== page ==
2007 was a fantastic year for symphonic metal, and The Divine Conspiracy emerges on top. Standout songs include Chasing the Dragon and the title track, although each track is still exceptionally good. This is an album masterfully composed and beautifully woven together, despite the minor issues with instrumental presence and growling, to create an amazing concept album of religion and time, and an effort well worth your time and money. Epica is performing at their finest, and their music here reaches for nothing short infinity itself. My only concern is that this might be their creative peak; this will not be an easy album to surpass by any means.
I'm not quite ready to buy into this band yet. I love Kamelot and this band at times resonates that sound. Yet mostly they sound like a combination between early Nightwish and Battlelore.
This might not be such a bad thing. Nightwish had its moments before the advent of chugging, mallcore breakdowns infected their music like a plague. And Battlelore, well, I never really liked Battlelore, but I always thought that the one harsh, one clean vocalist, could be done well if done properly.
Which, unfortunately, very few bands are able to do, though not for a lack of trying. The trap they so oft fall into, and Epica is no exception, is that their vocal lines become predictable. It's almost become like clockwork, you can nearly time when the harsh vocals are about to kick in or when they are about to fade into clean vocals. Furthermore, it seems that many bands incorporate growls for the sake of incorporating growls. Such is the case with Epica. Their growler, Mark Jansen, is boring. He's unenthusiastic and stagnant. You kind of get the feeling he's struggling with the vocal style as though he'd prefer to just belt things out in an Anselmo (Pantera) impression. I never once got the feeling that he was into the vocals as I do so often while listening to Lord Worm or Mikael Stanne.
Simone Simmons is clearly much more enthused to be singing. She sings with operatic flair which sometimes is her downfall. Her vocal lines are often beautiful, true, but at times they seem like she's simply trying to exhibit her range rather than hook you in with a good vocal line which, really, is what power metal, or even symphonic metal, should be about. Tarja Turnen often fell into that same trap, and we forgave her for it for a while.
Which brings us to the music which is the true folly of Epica. I'm tired of symphonic metal that thinks if they steal a few tricks from Wagner and John Williams they should be dubbed symphonic when so often they come off sounding like a Disney sountrack with guitars. I'm tired of bands that "blur the lines" between symphony and goth. It's not revolutionary or even interesting. It's boring. Many doom bands- My Dying Bride, Evoken, and Pantheist to name a few- have learned how to include classical nuances with subtlety, and subtlety is really the key. For a power metal outfit, Blind Guardian did it the right way with A Night At the Opera, and sure it took them four years, but the finished product is an album that compliments the symphonic and bombastic with the bands guitar and vocal lines.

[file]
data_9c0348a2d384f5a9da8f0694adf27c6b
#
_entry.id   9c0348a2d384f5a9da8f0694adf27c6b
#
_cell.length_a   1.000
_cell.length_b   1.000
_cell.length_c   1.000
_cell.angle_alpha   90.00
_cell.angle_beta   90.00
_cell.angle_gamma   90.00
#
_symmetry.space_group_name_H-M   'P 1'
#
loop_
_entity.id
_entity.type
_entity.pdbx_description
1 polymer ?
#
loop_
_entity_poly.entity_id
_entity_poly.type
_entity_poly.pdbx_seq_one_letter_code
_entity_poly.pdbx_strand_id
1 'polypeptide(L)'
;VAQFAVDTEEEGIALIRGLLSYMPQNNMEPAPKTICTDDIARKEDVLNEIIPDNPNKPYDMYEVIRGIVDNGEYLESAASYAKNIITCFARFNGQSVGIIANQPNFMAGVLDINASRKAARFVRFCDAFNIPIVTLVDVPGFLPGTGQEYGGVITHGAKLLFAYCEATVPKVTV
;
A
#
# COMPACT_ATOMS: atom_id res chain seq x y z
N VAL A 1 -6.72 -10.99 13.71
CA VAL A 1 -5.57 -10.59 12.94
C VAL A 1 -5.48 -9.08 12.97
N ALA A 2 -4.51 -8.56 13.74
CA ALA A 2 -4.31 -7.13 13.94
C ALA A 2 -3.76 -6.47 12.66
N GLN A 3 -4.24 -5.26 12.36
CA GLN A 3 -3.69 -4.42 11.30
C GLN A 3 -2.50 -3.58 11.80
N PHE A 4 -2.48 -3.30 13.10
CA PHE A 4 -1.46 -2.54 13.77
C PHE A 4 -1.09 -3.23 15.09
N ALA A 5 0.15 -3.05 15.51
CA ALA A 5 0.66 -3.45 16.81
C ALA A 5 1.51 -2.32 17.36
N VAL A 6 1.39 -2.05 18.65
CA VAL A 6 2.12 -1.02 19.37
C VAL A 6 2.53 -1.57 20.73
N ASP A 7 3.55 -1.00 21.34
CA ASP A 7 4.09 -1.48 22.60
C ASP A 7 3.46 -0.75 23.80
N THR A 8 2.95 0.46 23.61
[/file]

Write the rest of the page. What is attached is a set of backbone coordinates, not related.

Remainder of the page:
I'm not asking this band to be Blind Guardian. I'm not even asking this band to be Rhapsody. I'm asking this band to try and they haven't shown me that they're willing to do that yet.
Symphonic/gothic metal is the bane of many a metalheads existence for several reasons, mainly that is cheap, generally lousy, and that goth girls run to it because it's "so much like them". There are exceptions to that rule, however, and Epica is one of them.
Epica has the same line up as most other bands in this genre and employs the same beauty and the beast concept of a male death metal vocalist and a female operatic vocalist. Simone Simmons is one of the best singers this genre has, employing a wide range to get the job done. She also doesn't get lost in some of the faster and more death metallish parts of the album, where many others lose it. She can also sing extremely high and low in the slower sections and steals the show. The death metal vocalist is good, but nothing special, and it's more the placement of his parts than the actual talent that make him so interesting to listen to.
The instruments of the album is the next great part of this album. Most bands in this genre don't actually use real instruments, instead depending on a keyboard to do the part of violins or horns, this makes the music seem iffy at best. Epica does not depend on a keyboard and spends the extra money to hire violinists horns and choir. The music now sounds more real and genuine.
The composition of this album is seamless. It transfers smoothly from blast beats to violin, and from guitars to horns. Usually there is a build up, starting slowly and then, all of a sudden, breaking into death grunts and shrieks. Chasing the Dragon is probably the best of all these with almost six minutes of build up, getting better and louder and then just exploding. Death of a Dream takes a different approach, beginning fast and remaining that way throughout the whole song. It is in this song that you can hear the best duet of the male and female vocalists. Several songs have Latin chanting or news clips in them. The news clips fit surprisingly well into the rest of the song. Then comes the best song, clocking in at 13:50 the Divine Conspiracy is a joy to listen to the whole way through.
So, if there is a person who only listens to crappy gothic metal, let them listen to this and show them what well made music sounds like.